Spontaneous preterm birth is an important cause of neonatal mortality and morbidity. An increasing body of evidence suggests that uteroplacental ischemia plays an important role in the etiology of spontaneous preterm birth. We aimed to study whether antiplatelet agents reduce the risk of spontaneous preterm birth.DATA SOURCES:
We included data from an individual participant data meta-analysis of studies that had evaluated the effect of antiplatelet agents to reduce preeclampsia (Perinatal Antiplatelet Review of International Studies Individual Participant Data).METHODS OF STUDY SELECTION:
The meta-analysis included 31 studies that randomized women to low-dose aspirin–dipyridamole or placebo–no treatment as a primary preventive strategy for preeclampsia. For the current study we analyzed data from 17 trials (28,797 women) that supplied data on type of delivery (spontaneous compared with indicated birth).TABULATION, INTEGRATION, AND RESULTS:
Primary endpoints were spontaneous preterm birth at less than 37 weeks, less than 34 weeks, and less than 28 weeks of gestation. We analyzed outcomes for each trial separately using χ2 statistics and combined in an individual participant data meta-analysis using a binary logistic regression model. Women assigned to antiplatelet treatment compared with placebo or no treatment had a lower risk of spontaneous preterm birth at less than 37 weeks (relative risk [RR] 0.93, 95% confidence interval [CI] 0.86–0.996) and less than 34 weeks of gestation (RR 0.86, 95% CI 0.76–0.99). The RR of having a spontaneous preterm birth at less than 37 weeks of gestation was 0.83 (95% CI 0.73–0.95) for women who have had a previous pregnancy and 0.98 (95% CI 0.89–1.09) for women in their first pregnancy. The treatment effect was stable in all other prespecified subgroups.CONCLUSION:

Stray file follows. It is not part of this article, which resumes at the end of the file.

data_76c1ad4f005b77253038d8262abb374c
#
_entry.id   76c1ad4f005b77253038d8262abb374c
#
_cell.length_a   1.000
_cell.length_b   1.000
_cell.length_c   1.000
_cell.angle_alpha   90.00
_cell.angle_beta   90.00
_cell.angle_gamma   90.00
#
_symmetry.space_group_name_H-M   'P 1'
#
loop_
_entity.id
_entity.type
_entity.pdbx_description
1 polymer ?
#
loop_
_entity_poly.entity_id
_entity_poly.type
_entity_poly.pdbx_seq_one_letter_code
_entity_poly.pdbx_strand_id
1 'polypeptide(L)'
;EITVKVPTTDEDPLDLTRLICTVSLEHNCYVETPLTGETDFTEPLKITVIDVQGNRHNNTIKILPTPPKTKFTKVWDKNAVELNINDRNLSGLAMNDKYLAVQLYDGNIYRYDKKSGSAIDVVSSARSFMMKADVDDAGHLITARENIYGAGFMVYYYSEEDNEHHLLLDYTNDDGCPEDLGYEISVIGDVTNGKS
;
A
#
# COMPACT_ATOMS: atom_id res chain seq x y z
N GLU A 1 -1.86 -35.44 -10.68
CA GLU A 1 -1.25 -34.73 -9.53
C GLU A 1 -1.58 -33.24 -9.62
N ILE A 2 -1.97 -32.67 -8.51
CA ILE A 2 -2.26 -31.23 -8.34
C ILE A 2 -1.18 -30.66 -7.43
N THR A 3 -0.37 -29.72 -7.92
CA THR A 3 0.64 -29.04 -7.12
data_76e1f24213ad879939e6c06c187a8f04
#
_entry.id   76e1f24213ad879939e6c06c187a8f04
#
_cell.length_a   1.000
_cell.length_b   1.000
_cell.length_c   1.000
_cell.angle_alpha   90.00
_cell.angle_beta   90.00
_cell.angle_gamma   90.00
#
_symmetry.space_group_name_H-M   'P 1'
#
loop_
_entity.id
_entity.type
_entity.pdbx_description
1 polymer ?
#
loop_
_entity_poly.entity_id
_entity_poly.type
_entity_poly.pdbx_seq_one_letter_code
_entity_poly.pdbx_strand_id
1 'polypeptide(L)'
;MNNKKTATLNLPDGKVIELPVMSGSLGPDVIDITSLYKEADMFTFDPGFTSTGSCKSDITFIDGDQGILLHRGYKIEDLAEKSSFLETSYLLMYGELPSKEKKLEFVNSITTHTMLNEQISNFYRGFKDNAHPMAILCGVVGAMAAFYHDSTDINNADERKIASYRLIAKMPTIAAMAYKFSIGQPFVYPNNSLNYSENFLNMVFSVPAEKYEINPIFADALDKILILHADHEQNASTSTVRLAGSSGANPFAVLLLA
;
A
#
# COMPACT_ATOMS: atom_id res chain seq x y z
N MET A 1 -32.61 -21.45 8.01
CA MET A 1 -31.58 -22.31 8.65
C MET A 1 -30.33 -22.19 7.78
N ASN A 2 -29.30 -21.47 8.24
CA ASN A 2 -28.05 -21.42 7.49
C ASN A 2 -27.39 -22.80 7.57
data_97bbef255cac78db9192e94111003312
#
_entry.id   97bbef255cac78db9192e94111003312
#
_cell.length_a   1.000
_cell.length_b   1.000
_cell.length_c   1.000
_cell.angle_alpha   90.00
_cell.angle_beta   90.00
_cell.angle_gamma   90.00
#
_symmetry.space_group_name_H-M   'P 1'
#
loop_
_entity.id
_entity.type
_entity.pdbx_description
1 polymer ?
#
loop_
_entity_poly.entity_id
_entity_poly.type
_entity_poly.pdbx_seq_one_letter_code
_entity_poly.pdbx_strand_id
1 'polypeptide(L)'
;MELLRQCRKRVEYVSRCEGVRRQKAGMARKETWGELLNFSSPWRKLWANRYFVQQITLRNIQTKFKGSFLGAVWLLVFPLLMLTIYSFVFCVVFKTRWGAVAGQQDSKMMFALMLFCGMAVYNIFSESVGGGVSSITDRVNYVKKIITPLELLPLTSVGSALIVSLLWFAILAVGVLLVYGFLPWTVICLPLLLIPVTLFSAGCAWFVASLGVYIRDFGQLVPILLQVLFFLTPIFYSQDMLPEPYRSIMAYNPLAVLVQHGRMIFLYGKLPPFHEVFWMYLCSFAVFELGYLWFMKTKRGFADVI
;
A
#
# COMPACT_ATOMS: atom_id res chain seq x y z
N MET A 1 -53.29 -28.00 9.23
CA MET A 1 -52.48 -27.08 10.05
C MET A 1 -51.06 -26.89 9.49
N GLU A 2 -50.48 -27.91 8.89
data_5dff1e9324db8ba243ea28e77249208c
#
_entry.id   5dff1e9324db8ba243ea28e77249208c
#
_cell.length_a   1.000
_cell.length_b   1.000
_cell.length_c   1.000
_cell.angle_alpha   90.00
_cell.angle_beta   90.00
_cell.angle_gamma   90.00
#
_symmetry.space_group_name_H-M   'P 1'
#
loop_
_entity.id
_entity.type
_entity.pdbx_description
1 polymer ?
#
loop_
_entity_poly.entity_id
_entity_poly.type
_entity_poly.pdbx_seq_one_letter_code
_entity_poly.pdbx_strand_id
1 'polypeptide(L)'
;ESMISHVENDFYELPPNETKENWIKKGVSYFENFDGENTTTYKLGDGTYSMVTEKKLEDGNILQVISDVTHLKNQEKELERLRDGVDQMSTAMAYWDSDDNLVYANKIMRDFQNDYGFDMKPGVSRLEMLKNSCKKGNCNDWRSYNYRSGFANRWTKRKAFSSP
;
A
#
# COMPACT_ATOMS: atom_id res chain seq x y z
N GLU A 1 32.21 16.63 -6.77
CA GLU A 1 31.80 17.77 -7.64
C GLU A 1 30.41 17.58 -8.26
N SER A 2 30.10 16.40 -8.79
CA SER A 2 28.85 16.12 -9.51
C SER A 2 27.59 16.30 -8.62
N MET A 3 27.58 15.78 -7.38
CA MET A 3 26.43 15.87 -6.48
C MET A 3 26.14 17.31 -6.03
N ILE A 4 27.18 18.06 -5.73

Antiplatelet agents reduce spontaneous preterm birth in pregnant women at risk for preeclampsia.